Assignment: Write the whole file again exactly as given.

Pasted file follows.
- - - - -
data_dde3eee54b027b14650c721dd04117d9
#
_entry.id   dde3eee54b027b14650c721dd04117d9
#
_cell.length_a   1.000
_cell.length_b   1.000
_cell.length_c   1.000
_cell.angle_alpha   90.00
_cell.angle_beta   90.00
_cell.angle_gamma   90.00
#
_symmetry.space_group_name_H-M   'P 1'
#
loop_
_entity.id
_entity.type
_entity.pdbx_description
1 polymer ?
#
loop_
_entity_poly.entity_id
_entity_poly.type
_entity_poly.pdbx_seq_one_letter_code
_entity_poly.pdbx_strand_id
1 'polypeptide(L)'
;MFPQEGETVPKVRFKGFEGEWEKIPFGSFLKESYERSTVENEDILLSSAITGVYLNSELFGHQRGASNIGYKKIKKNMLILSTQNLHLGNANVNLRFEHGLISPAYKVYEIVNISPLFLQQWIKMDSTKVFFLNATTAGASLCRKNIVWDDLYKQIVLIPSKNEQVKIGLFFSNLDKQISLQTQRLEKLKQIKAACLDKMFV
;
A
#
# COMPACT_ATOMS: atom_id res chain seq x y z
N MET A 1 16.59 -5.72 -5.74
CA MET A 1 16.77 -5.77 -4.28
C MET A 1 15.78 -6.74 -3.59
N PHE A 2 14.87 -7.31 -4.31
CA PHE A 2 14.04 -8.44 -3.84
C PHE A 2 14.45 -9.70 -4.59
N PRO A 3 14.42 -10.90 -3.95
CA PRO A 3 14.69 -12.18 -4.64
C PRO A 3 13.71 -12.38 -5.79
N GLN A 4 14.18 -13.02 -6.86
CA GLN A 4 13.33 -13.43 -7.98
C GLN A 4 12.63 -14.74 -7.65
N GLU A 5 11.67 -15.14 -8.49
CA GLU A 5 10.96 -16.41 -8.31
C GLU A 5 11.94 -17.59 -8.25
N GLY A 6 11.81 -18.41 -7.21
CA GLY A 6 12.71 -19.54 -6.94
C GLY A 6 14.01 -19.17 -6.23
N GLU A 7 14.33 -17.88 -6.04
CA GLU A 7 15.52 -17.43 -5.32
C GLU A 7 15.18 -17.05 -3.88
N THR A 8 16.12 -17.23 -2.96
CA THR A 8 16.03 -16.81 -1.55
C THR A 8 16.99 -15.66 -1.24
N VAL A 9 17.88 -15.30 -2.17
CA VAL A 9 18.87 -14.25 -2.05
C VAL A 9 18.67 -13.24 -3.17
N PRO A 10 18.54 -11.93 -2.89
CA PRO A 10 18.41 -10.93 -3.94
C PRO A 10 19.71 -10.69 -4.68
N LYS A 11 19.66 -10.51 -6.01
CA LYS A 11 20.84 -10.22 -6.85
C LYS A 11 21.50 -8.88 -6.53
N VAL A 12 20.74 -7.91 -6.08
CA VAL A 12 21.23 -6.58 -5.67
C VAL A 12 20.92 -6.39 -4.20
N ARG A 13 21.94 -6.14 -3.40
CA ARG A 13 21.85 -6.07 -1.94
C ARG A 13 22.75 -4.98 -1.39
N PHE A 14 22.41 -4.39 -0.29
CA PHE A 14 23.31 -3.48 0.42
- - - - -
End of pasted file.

data_dde3eee54b027b14650c721dd04117d9
#
_entry.id   dde3eee54b027b14650c721dd04117d9
#
_cell.length_a   1.000
_cell.length_b   1.000
_cell.length_c   1.000
_cell.angle_alpha   90.00
_cell.angle_beta   90.00
_cell.angle_gamma   90.00
#
_symmetry.space_group_name_H-M   'P 1'
#
loop_
_entity.id
_entity.type
_entity.pdbx_description
1 polymer ?
#
loop_
_entity_poly.entity_id
_entity_poly.type
_entity_poly.pdbx_seq_one_letter_code
_entity_poly.pdbx_strand_id
1 'polypeptide(L)'
;MFPQEGETVPKVRFKGFEGEWEKIPFGSFLKESYERSTVENEDILLSSAITGVYLNSELFGHQRGASNIGYKKIKKNMLILSTQNLHLGNANVNLRFEHGLISPAYKVYEIVNISPLFLQQWIKMDSTKVFFLNATTAGASLCRKNIVWDDLYKQIVLIPSKNEQVKIGLFFSNLDKQISLQTQRLEKLKQIKAACLDKMFV
;
A
#
# COMPACT_ATOMS: atom_id res chain seq x y z
N MET A 1 16.59 -5.72 -5.74
CA MET A 1 16.77 -5.77 -4.28
C MET A 1 15.78 -6.74 -3.59
N PHE A 2 14.87 -7.31 -4.31
CA PHE A 2 14.04 -8.44 -3.84
C PHE A 2 14.45 -9.70 -4.59
N PRO A 3 14.42 -10.90 -3.95
CA PRO A 3 14.69 -12.18 -4.64
C PRO A 3 13.71 -12.38 -5.79
N GLN A 4 14.18 -13.02 -6.86
CA GLN A 4 13.33 -13.43 -7.98
C GLN A 4 12.63 -14.74 -7.65
N GLU A 5 11.67 -15.14 -8.49
CA GLU A 5 10.96 -16.41 -8.31
C GLU A 5 11.94 -17.59 -8.25
N GLY A 6 11.81 -18.41 -7.21
CA GLY A 6 12.71 -19.54 -6.94
C GLY A 6 14.01 -19.17 -6.23
N GLU A 7 14.33 -17.88 -6.04
CA GLU A 7 15.52 -17.43 -5.32
C GLU A 7 15.18 -17.05 -3.88
N THR A 8 16.12 -17.23 -2.96
CA THR A 8 16.03 -16.81 -1.55
C THR A 8 16.99 -15.66 -1.24
N VAL A 9 17.88 -15.30 -2.17
CA VAL A 9 18.87 -14.25 -2.05
C VAL A 9 18.67 -13.24 -3.17
N PRO A 10 18.54 -11.93 -2.89
CA PRO A 10 18.41 -10.93 -3.94
C PRO A 10 19.71 -10.69 -4.68
N LYS A 11 19.66 -10.51 -6.01
CA LYS A 11 20.84 -10.22 -6.85
C LYS A 11 21.50 -8.88 -6.53
N VAL A 12 20.74 -7.91 -6.08
CA VAL A 12 21.23 -6.58 -5.67
C VAL A 12 20.92 -6.39 -4.20
N ARG A 13 21.94 -6.14 -3.40
CA ARG A 13 21.85 -6.07 -1.94
C ARG A 13 22.75 -4.98 -1.39
N PHE A 14 22.41 -4.39 -0.29
CA PHE A 14 23.31 -3.48 0.42